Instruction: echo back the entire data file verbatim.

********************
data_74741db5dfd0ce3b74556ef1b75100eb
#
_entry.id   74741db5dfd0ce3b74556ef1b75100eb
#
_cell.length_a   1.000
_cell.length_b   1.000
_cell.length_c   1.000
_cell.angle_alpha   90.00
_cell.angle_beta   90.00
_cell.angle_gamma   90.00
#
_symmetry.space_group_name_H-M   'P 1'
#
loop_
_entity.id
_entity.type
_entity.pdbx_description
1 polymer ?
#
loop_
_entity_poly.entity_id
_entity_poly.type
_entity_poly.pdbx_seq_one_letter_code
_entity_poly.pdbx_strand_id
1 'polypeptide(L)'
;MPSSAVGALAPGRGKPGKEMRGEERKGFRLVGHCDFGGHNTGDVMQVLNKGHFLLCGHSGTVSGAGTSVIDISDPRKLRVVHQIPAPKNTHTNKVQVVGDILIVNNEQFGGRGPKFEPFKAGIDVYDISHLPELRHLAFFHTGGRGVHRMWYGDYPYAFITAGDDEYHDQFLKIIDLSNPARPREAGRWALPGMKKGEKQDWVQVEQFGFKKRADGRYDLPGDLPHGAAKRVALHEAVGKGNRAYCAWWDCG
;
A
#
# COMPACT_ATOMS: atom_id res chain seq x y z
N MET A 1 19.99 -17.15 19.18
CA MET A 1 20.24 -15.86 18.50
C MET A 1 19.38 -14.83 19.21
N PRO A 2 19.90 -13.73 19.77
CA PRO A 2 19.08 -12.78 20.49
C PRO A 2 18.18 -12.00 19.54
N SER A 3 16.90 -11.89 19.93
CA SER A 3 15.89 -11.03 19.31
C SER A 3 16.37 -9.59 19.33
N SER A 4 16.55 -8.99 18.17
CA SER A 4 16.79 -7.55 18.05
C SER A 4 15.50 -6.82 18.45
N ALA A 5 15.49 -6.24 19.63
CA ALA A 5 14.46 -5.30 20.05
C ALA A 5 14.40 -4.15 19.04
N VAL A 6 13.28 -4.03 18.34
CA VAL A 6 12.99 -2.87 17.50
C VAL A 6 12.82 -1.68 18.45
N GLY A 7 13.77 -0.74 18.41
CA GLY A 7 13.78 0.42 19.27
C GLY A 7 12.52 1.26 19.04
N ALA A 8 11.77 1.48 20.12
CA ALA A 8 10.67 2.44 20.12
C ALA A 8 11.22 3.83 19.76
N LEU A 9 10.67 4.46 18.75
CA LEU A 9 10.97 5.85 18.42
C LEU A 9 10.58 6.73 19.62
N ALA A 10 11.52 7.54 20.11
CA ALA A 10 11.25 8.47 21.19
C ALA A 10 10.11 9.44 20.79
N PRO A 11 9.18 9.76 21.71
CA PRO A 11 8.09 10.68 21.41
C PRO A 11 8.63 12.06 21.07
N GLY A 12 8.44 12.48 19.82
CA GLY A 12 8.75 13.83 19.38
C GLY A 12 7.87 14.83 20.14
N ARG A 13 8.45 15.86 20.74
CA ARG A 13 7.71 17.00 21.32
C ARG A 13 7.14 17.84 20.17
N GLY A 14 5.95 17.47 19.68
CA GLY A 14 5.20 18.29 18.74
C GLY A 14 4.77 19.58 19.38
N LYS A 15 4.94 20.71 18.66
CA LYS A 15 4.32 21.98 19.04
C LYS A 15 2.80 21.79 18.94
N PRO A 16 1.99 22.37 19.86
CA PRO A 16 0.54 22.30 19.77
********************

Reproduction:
data_74741db5dfd0ce3b74556ef1b75100eb
#
_entry.id   74741db5dfd0ce3b74556ef1b75100eb
#
_cell.length_a   1.000
_cell.length_b   1.000
_cell.length_c   1.000
_cell.angle_alpha   90.00
_cell.angle_beta   90.00
_cell.angle_gamma   90.00
#
_symmetry.space_group_name_H-M   'P 1'
#
loop_
_entity.id
_entity.type
_entity.pdbx_description
1 polymer ?
#
loop_
_entity_poly.entity_id
_entity_poly.type
_entity_poly.pdbx_seq_one_letter_code
_entity_poly.pdbx_strand_id
1 'polypeptide(L)'
;MPSSAVGALAPGRGKPGKEMRGEERKGFRLVGHCDFGGHNTGDVMQVLNKGHFLLCGHSGTVSGAGTSVIDISDPRKLRVVHQIPAPKNTHTNKVQVVGDILIVNNEQFGGRGPKFEPFKAGIDVYDISHLPELRHLAFFHTGGRGVHRMWYGDYPYAFITAGDDEYHDQFLKIIDLSNPARPREAGRWALPGMKKGEKQDWVQVEQFGFKKRADGRYDLPGDLPHGAAKRVALHEAVGKGNRAYCAWWDCG
;
A
#
# COMPACT_ATOMS: atom_id res chain seq x y z
N MET A 1 19.99 -17.15 19.18
CA MET A 1 20.24 -15.86 18.50
C MET A 1 19.38 -14.83 19.21
N PRO A 2 19.90 -13.73 19.77
CA PRO A 2 19.08 -12.78 20.49
C PRO A 2 18.18 -12.00 19.54
N SER A 3 16.90 -11.89 19.93
CA SER A 3 15.89 -11.03 19.31
C SER A 3 16.37 -9.59 19.33
N SER A 4 16.55 -8.99 18.17
CA SER A 4 16.79 -7.55 18.05
C SER A 4 15.50 -6.82 18.45
N ALA A 5 15.49 -6.24 19.63
CA ALA A 5 14.46 -5.30 20.05
C ALA A 5 14.40 -4.15 19.04
N VAL A 6 13.28 -4.03 18.34
CA VAL A 6 12.99 -2.87 17.50
C VAL A 6 12.82 -1.68 18.45
N GLY A 7 13.77 -0.74 18.41
CA GLY A 7 13.78 0.42 19.27
C GLY A 7 12.52 1.26 19.04
N ALA A 8 11.77 1.48 20.12
CA ALA A 8 10.67 2.44 20.12
C ALA A 8 11.22 3.83 19.76
N LEU A 9 10.67 4.46 18.75
CA LEU A 9 10.97 5.85 18.42
C LEU A 9 10.58 6.73 19.62
N ALA A 10 11.52 7.54 20.11
CA ALA A 10 11.25 8.47 21.19
C ALA A 10 10.11 9.44 20.79
N PRO A 11 9.18 9.76 21.71
CA PRO A 11 8.09 10.68 21.41
C PRO A 11 8.63 12.06 21.07
N GLY A 12 8.44 12.48 19.82
CA GLY A 12 8.75 13.83 19.38
C GLY A 12 7.87 14.83 20.14
N ARG A 13 8.45 15.86 20.74
CA ARG A 13 7.71 17.00 21.32
C ARG A 13 7.14 17.84 20.17
N GLY A 14 5.95 17.47 19.68
CA GLY A 14 5.20 18.29 18.74
C GLY A 14 4.77 19.58 19.38
N LYS A 15 4.94 20.71 18.66
CA LYS A 15 4.32 21.98 19.04
C LYS A 15 2.80 21.79 18.94
N PRO A 16 1.99 22.37 19.86
CA PRO A 16 0.54 22.30 19.77